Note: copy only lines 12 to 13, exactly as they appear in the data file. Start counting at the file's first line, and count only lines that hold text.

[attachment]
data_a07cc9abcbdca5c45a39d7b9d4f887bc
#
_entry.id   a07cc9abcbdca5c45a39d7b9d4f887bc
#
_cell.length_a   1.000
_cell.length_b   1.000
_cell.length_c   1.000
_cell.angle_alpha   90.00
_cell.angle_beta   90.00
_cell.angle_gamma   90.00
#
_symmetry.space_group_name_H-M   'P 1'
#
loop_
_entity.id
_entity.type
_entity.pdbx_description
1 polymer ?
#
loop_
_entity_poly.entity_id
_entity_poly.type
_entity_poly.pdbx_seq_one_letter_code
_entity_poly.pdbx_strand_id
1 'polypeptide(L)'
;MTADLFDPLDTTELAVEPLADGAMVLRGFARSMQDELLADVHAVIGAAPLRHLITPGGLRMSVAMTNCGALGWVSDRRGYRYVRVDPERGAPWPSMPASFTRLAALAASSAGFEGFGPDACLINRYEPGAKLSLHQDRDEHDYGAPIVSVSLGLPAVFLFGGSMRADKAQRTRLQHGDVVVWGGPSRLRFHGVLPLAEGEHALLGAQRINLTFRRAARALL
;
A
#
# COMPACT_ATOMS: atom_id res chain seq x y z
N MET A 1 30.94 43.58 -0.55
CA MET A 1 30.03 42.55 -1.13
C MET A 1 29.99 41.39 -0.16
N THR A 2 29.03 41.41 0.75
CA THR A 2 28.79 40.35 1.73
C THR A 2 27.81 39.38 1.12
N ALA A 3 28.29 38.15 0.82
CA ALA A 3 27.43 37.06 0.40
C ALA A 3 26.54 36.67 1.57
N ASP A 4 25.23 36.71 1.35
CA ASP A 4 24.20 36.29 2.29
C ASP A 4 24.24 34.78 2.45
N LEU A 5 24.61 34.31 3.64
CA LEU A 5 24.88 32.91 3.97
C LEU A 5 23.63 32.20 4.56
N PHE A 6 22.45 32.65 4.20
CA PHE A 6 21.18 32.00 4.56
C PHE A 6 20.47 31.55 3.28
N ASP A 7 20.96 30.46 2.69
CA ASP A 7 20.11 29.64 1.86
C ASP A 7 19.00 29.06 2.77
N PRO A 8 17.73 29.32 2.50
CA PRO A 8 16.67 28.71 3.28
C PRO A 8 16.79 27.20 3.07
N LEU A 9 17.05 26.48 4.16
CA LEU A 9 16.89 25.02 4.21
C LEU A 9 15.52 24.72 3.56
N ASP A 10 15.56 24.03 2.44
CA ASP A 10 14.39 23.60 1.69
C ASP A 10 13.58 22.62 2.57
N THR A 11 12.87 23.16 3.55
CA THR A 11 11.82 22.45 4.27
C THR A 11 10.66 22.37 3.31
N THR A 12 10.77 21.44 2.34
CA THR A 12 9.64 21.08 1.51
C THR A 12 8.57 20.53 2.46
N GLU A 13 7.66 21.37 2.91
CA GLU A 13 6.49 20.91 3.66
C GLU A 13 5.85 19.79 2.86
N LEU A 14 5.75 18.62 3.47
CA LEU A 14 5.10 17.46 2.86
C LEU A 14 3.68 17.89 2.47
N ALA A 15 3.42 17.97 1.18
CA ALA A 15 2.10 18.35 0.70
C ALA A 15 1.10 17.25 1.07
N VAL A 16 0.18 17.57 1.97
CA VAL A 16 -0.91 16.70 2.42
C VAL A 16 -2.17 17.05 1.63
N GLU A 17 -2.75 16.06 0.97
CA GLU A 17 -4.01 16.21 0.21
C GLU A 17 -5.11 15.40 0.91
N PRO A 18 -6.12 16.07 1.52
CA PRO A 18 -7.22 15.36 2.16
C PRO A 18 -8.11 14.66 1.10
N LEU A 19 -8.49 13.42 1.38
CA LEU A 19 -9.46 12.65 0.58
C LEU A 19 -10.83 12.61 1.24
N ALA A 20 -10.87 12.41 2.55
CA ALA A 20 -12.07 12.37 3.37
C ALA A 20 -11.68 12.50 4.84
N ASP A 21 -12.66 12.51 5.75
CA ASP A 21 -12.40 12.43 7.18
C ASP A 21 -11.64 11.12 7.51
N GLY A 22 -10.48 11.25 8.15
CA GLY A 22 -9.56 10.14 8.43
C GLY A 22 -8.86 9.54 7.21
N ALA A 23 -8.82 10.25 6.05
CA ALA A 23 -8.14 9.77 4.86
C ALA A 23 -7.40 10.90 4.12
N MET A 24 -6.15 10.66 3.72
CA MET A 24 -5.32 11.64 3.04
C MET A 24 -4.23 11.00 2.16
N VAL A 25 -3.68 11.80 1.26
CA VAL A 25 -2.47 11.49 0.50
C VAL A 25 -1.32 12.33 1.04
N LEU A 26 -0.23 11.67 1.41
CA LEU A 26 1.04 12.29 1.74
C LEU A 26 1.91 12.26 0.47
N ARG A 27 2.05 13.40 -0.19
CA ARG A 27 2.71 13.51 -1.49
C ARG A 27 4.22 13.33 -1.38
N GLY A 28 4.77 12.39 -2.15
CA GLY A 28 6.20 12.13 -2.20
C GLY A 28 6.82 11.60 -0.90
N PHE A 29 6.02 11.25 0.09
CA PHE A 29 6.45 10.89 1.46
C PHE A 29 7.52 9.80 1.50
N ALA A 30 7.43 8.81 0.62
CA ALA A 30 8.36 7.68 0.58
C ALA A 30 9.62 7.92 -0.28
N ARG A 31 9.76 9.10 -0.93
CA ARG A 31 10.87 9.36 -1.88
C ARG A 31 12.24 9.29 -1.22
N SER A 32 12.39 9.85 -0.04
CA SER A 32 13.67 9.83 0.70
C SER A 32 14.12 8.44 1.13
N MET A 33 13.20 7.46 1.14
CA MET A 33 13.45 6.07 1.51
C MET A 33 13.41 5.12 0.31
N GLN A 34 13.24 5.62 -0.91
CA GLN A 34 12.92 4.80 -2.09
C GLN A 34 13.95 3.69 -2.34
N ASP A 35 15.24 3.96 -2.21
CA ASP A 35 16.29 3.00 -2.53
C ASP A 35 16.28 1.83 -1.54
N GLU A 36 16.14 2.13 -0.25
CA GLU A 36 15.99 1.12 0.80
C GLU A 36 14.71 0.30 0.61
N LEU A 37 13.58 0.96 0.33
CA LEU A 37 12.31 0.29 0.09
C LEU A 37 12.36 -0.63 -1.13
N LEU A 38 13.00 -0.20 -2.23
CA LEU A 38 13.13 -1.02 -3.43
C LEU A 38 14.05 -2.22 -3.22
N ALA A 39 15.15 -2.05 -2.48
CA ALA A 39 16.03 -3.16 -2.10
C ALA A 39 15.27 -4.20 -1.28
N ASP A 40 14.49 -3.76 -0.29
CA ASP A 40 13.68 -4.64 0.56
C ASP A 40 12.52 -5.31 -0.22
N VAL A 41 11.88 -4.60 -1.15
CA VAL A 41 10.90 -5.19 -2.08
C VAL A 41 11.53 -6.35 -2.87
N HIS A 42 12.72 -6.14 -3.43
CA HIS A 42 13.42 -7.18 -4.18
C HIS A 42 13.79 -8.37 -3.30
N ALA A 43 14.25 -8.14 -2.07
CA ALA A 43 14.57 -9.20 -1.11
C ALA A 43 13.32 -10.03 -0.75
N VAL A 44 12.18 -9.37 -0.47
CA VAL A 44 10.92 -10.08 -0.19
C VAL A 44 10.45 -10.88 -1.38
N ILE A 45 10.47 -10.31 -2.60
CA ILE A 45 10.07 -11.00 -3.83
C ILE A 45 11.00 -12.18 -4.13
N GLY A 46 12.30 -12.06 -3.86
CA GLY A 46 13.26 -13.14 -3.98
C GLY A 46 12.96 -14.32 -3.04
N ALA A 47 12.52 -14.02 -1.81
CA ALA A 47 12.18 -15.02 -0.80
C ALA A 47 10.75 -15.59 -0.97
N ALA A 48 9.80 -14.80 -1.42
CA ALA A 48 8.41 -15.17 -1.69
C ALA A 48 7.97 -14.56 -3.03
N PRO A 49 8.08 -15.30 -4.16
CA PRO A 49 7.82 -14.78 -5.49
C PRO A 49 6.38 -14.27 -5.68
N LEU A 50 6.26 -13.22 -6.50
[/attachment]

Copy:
_symmetry.space_group_name_H-M   'P 1'
#